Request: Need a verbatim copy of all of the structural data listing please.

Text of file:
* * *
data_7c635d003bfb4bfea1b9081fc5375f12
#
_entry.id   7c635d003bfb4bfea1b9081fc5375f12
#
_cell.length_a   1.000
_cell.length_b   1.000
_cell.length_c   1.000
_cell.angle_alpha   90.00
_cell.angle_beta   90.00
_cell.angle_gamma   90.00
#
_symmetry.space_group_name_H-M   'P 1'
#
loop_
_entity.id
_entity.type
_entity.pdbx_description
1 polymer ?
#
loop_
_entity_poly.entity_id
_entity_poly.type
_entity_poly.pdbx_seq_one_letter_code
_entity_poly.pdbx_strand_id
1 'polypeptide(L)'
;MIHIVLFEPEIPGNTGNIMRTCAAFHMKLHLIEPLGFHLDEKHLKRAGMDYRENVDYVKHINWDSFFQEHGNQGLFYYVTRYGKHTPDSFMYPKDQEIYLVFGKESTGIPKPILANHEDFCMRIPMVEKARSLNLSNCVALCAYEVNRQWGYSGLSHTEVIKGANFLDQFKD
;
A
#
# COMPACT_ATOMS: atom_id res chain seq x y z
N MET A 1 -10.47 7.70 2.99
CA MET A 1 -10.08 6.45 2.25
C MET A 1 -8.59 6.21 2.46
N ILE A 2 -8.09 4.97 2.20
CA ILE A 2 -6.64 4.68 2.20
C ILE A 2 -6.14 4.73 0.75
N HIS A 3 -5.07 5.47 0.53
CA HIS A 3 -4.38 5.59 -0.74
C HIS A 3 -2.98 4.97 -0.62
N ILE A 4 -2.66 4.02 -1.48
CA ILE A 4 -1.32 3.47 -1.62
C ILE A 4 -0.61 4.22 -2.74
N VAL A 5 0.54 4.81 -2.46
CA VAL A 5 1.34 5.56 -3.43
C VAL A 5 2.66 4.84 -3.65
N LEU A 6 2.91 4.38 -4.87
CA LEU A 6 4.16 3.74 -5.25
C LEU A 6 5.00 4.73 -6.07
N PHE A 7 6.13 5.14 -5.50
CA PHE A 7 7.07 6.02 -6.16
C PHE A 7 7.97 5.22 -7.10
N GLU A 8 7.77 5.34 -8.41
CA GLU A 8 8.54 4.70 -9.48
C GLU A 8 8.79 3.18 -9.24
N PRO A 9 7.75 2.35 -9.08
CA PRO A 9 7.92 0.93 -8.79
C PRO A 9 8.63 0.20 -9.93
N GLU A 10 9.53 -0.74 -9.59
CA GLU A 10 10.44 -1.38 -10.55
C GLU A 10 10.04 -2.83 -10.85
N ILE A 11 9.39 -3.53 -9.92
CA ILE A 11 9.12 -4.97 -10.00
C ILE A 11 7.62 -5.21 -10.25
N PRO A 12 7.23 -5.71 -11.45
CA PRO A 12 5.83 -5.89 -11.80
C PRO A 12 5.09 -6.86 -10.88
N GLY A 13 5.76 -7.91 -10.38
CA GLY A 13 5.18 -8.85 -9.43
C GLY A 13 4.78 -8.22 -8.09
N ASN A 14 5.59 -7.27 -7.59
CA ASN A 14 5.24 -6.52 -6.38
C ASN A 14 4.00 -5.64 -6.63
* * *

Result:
data_7c635d003bfb4bfea1b9081fc5375f12
#
_entry.id   7c635d003bfb4bfea1b9081fc5375f12
#
_cell.length_a   1.000
_cell.length_b   1.000
_cell.length_c   1.000
_cell.angle_alpha   90.00
_cell.angle_beta   90.00
_cell.angle_gamma   90.00
#
_symmetry.space_group_name_H-M   'P 1'
#
loop_
_entity.id
_entity.type
_entity.pdbx_description
1 polymer ?
#
loop_
_entity_poly.entity_id
_entity_poly.type
_entity_poly.pdbx_seq_one_letter_code
_entity_poly.pdbx_strand_id
1 'polypeptide(L)'
;MIHIVLFEPEIPGNTGNIMRTCAAFHMKLHLIEPLGFHLDEKHLKRAGMDYRENVDYVKHINWDSFFQEHGNQGLFYYVTRYGKHTPDSFMYPKDQEIYLVFGKESTGIPKPILANHEDFCMRIPMVEKARSLNLSNCVALCAYEVNRQWGYSGLSHTEVIKGANFLDQFKD
;
A
#
# COMPACT_ATOMS: atom_id res chain seq x y z
N MET A 1 -10.47 7.70 2.99
CA MET A 1 -10.08 6.45 2.25
C MET A 1 -8.59 6.21 2.46
N ILE A 2 -8.09 4.97 2.20
CA ILE A 2 -6.64 4.68 2.20
C ILE A 2 -6.14 4.73 0.75
N HIS A 3 -5.07 5.47 0.53
CA HIS A 3 -4.38 5.59 -0.74
C HIS A 3 -2.98 4.97 -0.62
N ILE A 4 -2.66 4.02 -1.48
CA ILE A 4 -1.32 3.47 -1.62
C ILE A 4 -0.61 4.22 -2.74
N VAL A 5 0.54 4.81 -2.46
CA VAL A 5 1.34 5.56 -3.43
C VAL A 5 2.66 4.84 -3.65
N LEU A 6 2.91 4.38 -4.87
CA LEU A 6 4.16 3.74 -5.25
C LEU A 6 5.00 4.73 -6.07
N PHE A 7 6.13 5.14 -5.50
CA PHE A 7 7.07 6.02 -6.16
C PHE A 7 7.97 5.22 -7.10
N GLU A 8 7.77 5.34 -8.41
CA GLU A 8 8.54 4.70 -9.48
C GLU A 8 8.79 3.18 -9.24
N PRO A 9 7.75 2.35 -9.08
CA PRO A 9 7.92 0.93 -8.79
C PRO A 9 8.63 0.20 -9.93
N GLU A 10 9.53 -0.74 -9.59
CA GLU A 10 10.44 -1.38 -10.55
C GLU A 10 10.04 -2.83 -10.85
N ILE A 11 9.39 -3.53 -9.92
CA ILE A 11 9.12 -4.97 -10.00
C ILE A 11 7.62 -5.21 -10.25
N PRO A 12 7.23 -5.71 -11.45
CA PRO A 12 5.83 -5.89 -11.80
C PRO A 12 5.09 -6.86 -10.88
N GLY A 13 5.76 -7.91 -10.38
CA GLY A 13 5.18 -8.85 -9.43
C GLY A 13 4.78 -8.22 -8.09
N ASN A 14 5.59 -7.27 -7.59
CA ASN A 14 5.24 -6.52 -6.38
C ASN A 14 4.00 -5.64 -6.63